Solar energy technologies are viable means of power generation and the government has to promote it under the public-private partnership and encourage people to use solar energy units, standalone gadgets, and domestic appliances instead of e.g. uninterrupted power supply (UPS) units that inflate electricity bills and pose health risks, as per the recent study.
Local manufacturing of solar plants will cut down the prices of solar energy equipments. Pakistan council of renewable energy technologies (PCERT) has designed five different models of solar water heaters—which are common household items in at least urban areas and consume sizeable gas in winter—for commercialization. It has targeted to produce 10,000 solar water heaters in 2011-15 and 25,000 in following five years in collaboration with private investors. Solar dryers, solar cookers, and solar cells are other projects for which it has planned to provide technical services to private parties.
Private investors should not feel problem probably in directing investment towards importation of solar units and setting up local manufacturing base. Being a virgin renewable energy market, Pakistan holds immense opportunities.
International renewable energy agency (Irena) has assigned membership status to Pakistan. This is likely to help the country build its capacity in the renewable sector. Reportedly, this will also encourage foreign investments in the sector.
Founded on 26 January 2009 in Bonn, Germany, Irena is an intergovernmental organisation to promote renewable forms of energy including solar, wind, hydropower, ocean, geothermal, and biomass. Eighty-six states and European union block have endorsed the status of the Irena as an expert body that helps members in formulating alternative energy policies.
Not only industrial and commercial, but residential consumers of electricity are also aching for cost-effective solutions to power crisis. They would shift to new modes pleasingly. Previous examples show the fast adaptability of Pakistani people to new developments. It took a small period for CNG to become major fuel of road transportation. And, everyone knows the transition from gasoline to gas economy happened because of government’s determination and intention to do so.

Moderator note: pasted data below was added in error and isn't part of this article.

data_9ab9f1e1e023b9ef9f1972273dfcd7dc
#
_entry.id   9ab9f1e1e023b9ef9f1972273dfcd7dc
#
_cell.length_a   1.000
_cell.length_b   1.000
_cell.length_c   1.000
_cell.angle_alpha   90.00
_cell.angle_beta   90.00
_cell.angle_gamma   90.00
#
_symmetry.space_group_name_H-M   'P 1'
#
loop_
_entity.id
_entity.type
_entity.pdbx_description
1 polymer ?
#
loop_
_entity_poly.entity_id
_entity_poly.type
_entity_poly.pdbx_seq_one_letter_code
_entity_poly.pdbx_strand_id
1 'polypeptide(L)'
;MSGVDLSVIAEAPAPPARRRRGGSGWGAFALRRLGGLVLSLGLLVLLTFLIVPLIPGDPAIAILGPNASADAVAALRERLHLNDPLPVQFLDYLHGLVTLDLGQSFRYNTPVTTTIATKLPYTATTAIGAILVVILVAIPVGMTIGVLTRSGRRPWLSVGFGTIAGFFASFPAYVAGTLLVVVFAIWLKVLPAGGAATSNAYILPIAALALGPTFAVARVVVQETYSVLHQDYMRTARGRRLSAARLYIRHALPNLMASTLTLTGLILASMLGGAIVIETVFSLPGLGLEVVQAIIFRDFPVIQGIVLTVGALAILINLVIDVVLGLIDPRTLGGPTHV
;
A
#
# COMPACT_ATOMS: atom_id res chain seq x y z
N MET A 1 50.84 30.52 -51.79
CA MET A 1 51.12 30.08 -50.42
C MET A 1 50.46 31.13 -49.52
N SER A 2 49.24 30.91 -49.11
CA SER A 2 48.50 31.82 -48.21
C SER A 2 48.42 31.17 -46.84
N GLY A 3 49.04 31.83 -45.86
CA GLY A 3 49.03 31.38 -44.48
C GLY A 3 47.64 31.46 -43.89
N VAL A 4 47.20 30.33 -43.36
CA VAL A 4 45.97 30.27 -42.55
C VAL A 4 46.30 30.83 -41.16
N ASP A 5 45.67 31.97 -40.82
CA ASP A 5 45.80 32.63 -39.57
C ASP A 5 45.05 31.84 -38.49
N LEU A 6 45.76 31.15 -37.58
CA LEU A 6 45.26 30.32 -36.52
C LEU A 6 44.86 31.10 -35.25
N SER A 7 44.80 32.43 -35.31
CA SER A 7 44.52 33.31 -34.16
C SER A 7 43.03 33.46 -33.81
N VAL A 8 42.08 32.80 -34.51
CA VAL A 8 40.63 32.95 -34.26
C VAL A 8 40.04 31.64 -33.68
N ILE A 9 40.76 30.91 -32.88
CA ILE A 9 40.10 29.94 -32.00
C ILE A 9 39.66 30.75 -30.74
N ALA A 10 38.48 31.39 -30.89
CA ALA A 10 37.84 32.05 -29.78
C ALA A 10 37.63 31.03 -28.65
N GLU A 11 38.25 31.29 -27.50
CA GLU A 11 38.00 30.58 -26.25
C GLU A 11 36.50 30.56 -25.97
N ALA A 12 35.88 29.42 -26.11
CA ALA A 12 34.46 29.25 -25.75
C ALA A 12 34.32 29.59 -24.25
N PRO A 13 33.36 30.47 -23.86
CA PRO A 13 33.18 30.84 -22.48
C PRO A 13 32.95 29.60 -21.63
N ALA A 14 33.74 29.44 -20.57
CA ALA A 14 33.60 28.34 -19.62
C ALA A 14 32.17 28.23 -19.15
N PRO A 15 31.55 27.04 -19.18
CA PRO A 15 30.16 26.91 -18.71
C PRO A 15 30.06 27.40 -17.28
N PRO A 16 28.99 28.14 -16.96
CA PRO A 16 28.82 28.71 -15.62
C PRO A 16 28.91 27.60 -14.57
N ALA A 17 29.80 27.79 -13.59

As soon as usage of solar technologies will increase, prices become affordable. Subsidy to power sector is not a one-off solution to intractable power crisis. It is a perennial drain on the fiscal system. Though tariff subsidy pre-empts unbearable electricity bills, yet this puts burden on consumer’s pockets indirectly through indirect taxes the government slaps to fill revenue-expenditure gap.
Alternatively, the money should be spent on marketing, negotiation with the investors, policymaking, and capacity building related to the renewable energy technologies.
Slow progress of alternative renewable energy is because of long and tiring process of approval in the government departments. Foreign investors and donors lose interest due to lack of cohesion and coordination between government agencies and umpteen numbers of bureaucratic hurdles. Renewable energy exploration and development should be devolved to local bodies or district governments. Solar energy means from handy gizmos to generation plants should be promoted in public since they are found more effective and result-oriented in subtropical climate of urban centres like Karachi.